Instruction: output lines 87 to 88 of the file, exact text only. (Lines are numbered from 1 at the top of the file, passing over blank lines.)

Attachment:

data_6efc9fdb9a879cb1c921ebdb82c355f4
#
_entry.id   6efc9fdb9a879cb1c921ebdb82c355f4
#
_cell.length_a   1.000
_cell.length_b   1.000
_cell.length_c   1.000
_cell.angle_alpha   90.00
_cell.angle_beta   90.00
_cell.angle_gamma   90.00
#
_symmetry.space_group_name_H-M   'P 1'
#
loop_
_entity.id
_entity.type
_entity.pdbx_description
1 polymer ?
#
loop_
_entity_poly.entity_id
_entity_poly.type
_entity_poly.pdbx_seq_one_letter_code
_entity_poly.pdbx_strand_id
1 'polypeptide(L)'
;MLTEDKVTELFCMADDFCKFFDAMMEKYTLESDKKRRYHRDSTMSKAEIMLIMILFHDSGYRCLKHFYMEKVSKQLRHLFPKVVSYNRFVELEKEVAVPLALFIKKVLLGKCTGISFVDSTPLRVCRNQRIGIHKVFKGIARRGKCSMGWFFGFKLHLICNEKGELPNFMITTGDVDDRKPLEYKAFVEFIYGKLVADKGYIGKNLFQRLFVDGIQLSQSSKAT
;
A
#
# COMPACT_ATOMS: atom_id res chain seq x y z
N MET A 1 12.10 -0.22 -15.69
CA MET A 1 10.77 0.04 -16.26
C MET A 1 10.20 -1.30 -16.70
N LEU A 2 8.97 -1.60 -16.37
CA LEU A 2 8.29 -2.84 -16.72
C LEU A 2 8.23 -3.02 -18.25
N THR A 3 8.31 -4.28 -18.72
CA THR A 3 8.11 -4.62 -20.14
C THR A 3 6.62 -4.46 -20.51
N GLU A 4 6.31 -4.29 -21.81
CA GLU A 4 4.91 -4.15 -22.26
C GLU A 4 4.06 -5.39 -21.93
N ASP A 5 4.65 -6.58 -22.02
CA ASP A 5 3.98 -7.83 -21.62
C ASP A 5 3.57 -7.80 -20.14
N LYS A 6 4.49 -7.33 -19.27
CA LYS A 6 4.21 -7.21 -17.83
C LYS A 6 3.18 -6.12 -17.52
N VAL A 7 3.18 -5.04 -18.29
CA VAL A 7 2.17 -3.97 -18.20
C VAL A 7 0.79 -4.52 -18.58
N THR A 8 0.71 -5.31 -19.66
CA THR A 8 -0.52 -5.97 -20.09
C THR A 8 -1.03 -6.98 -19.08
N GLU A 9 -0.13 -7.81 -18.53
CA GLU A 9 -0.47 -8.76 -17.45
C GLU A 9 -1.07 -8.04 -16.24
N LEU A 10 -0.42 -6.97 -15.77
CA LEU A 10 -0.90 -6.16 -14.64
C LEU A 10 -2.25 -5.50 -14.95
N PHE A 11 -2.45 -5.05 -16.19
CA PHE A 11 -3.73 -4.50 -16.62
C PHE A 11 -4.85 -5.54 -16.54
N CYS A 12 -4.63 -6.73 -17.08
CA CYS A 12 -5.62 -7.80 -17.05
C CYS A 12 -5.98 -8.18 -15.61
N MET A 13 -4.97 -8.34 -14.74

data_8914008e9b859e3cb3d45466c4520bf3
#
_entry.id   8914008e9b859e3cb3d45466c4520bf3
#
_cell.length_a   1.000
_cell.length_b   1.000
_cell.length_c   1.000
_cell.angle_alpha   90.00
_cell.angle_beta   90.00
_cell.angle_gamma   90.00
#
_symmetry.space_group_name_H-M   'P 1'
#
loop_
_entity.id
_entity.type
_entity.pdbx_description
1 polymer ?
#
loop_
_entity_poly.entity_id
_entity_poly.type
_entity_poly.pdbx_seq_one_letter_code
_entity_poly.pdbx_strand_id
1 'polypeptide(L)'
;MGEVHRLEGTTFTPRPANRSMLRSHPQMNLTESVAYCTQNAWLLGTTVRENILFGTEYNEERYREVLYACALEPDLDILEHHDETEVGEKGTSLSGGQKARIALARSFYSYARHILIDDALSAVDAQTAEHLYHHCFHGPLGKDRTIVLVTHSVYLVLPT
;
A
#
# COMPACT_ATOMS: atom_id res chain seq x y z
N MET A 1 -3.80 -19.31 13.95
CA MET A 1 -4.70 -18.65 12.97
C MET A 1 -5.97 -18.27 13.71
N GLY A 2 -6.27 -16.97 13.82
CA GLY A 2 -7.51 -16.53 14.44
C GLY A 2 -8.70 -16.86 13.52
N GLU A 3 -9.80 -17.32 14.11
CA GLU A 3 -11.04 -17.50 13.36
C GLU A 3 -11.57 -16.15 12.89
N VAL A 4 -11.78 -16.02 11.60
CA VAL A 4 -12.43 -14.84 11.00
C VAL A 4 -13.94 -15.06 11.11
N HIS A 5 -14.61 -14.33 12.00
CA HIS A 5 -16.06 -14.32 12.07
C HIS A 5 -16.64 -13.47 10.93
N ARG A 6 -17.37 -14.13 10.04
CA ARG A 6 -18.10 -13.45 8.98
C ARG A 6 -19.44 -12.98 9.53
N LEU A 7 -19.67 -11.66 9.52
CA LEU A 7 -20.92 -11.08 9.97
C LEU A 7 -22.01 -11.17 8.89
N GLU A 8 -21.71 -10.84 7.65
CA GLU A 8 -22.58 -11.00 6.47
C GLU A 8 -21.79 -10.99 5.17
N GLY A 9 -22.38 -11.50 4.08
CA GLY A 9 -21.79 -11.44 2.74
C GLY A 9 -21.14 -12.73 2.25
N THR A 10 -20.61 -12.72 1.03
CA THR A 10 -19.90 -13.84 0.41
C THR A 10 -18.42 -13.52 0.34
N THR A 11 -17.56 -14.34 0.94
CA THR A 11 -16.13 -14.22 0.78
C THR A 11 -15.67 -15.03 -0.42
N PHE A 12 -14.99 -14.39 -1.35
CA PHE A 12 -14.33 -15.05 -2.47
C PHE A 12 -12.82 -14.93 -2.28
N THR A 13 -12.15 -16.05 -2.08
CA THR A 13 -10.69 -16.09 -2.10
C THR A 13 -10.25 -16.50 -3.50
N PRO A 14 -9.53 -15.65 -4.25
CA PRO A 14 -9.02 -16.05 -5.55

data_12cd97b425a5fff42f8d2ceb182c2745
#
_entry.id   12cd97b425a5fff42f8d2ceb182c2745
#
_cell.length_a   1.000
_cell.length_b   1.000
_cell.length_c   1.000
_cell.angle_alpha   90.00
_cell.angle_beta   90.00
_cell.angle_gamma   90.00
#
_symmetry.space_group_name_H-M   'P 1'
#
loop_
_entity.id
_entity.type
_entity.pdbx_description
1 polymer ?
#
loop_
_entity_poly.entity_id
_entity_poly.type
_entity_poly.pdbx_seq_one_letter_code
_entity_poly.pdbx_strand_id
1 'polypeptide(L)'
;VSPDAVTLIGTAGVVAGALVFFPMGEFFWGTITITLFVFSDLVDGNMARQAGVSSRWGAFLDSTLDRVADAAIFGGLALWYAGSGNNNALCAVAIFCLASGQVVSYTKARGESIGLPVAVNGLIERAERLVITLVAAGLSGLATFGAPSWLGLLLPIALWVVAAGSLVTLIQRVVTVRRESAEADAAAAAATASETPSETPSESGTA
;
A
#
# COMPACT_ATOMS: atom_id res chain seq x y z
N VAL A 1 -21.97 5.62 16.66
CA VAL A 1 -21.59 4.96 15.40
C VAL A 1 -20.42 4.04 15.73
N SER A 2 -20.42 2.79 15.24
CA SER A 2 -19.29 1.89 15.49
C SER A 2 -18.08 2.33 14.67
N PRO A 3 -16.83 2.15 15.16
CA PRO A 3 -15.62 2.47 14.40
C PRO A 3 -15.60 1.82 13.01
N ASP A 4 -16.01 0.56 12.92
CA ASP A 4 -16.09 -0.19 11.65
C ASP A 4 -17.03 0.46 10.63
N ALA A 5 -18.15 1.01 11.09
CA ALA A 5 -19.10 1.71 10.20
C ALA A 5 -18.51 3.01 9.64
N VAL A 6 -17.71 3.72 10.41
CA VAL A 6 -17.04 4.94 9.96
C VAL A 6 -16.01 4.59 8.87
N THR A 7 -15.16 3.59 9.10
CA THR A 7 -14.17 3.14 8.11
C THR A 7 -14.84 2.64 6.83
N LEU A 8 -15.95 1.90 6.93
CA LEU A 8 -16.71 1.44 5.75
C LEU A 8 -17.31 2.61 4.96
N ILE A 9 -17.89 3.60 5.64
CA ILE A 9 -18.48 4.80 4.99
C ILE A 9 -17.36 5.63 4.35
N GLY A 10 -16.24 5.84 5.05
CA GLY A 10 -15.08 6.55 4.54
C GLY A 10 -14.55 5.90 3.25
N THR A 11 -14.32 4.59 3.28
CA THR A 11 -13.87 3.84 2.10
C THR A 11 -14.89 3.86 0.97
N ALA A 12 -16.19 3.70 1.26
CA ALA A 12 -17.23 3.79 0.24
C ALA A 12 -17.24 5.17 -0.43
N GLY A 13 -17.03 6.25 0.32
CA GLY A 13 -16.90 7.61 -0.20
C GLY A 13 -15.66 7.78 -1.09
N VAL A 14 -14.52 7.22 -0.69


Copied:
loop_
_entity_poly.entity_id